The Giraff robot comes in four different flavors, with slightly different functionality. It is 1,6 meter high, weights 13 kg and features a 14 inch display, a 2 megapixel camera equipped with a 120 degree wide angle lens, speaker and microphone. The mobile base is constituted by 20 Volt high torque gearhead motors with integrated encoders and polyurethane wheels 125 mm in diameter. It features a patent pending biaxial anti-roll suspension and an aluminium chassis. It can operate more than 2 hours on a single charge.

The robot is powered by a VIA EPIA MII 10000 CPU and runs on Windows XP embedded OS. It communicates through a WiFi interface, while 3G support is yet to be added. It can be controlled through the Giraff Pilot PC application.

SuperDroid RP2W

The RP2W robot – as in Remote Presence 2 Way – now at its 4th generation, is basically a remote control telepresence robot. The robot features 2-way audio and video communication between the remote user and the robot on location. Communication is accomplished through a WiFi interface and the robot also features ultrasonic and tactile sensors to navigate safely through the environment. Priced at around 5300 US Dollars, the robot kit comes fully assembled and includes all required hardware to operate, including a fully configured Acer Aspire laptop, two 12 Volt SLA batteries, a charger for both the robot and the laptop and documentation.

Photo: SuperDroid

The robot can be controlled from a remote location with the aid of dedicated software and a gamepad controller. The camera of the robot has 360+ degree pan and 150+ degree tilt motions. The robot chassis is made of aluminium and it can it can operate over 8 hours on a single charge. The laptop runs on its own batteries when not plugged in and has an operating time of around 4 hours but optionally it can be set to charge from the robot’s batteries.

Adept PeopleBot P3-DX

As stated in its name, the PeopleBot P3-DX is based on the well-known Pioneer 3-DX reference robot base to which an extension, reaching to about 1,1 meters, has been added. Atop this extension a touchscreen display is found, connected to an onboard computer. The robot navigates with the aid of its 3 SONARs – front and rear facing on robot base, upper front facing on chassis extension – and it also features two IR break beam sensors to detect a table or other objects mounted at such height. It also features an array of tactile bumper sensors to detect collisions.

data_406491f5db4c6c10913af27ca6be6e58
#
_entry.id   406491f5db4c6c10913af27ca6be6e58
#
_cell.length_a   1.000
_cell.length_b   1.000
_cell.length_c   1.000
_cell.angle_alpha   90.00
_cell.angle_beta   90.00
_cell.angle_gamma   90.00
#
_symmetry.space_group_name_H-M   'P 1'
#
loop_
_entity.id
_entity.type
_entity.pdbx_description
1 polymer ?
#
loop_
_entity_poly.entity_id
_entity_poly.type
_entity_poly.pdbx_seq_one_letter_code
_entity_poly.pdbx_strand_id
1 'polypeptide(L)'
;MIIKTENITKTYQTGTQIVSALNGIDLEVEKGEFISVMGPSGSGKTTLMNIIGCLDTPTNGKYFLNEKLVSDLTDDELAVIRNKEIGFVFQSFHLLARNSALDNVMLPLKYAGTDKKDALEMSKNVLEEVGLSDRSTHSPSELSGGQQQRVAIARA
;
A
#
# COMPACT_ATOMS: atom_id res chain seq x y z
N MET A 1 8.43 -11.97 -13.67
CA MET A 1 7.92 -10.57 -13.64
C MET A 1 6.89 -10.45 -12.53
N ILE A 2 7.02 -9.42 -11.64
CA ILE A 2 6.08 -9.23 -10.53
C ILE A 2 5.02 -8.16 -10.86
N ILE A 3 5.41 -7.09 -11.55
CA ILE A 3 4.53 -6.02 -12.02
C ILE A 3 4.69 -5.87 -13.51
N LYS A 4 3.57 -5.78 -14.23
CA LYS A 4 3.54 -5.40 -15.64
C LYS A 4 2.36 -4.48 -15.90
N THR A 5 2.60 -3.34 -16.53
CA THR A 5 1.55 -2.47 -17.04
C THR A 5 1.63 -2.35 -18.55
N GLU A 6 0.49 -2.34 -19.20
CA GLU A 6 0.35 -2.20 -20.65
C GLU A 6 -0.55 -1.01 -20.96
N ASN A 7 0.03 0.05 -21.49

Photo: Adept

The options list is very long, the robot can be equipped with grippers or robotic arms, laser sensors, gyroscope, PTZ or stereo cameras or other audio-video devices. Support is also widely available, more advanced applications may include face recognition, autonomous navigation on greater distances and so forth. The industrial grade onboard computer is a Mamba EBX-37 powered by an Intel Dual Core CPU running at 2,26 GHz, which offers USB and RS-232 connectivity, dual Ethernet ports, a SSD hard drive and WiFi hardware.

With the aid of the included Pioneer SDK, available for Windows and Linux, which includes packages such data receive and control framework, simulators, graphical user interfaces for remote control and monitoring , and many more, the robot can be programmed to perform object tracking, path planning, display maps of sensor readings, localization and be remotely controlled.

The Pioneer 3-DX base is a 2 wheel differential drive platform with wheel encoders and a caster wheel for support. The microcontroller runs on ARCOS firmware and features 32 digital inputs, 7 analog inputs, 8 digital outpus and 3 serial expansion ports.

The whole robot has a weight of 21 kg (P3-DX base – 9 kg) and a payload of 8 kg. It can travel at speeds up to 2,8 km/h and can operate continuously for 8 hours on a single charge. It supports up to three 7,2 Ah 12 V SLA batteries. The price tag for such a robot greatly depends on applications, configuration and installed accessories, a starting point can be in the range of 25-35.000 US Dollars.

You can continue to part 3 of our review.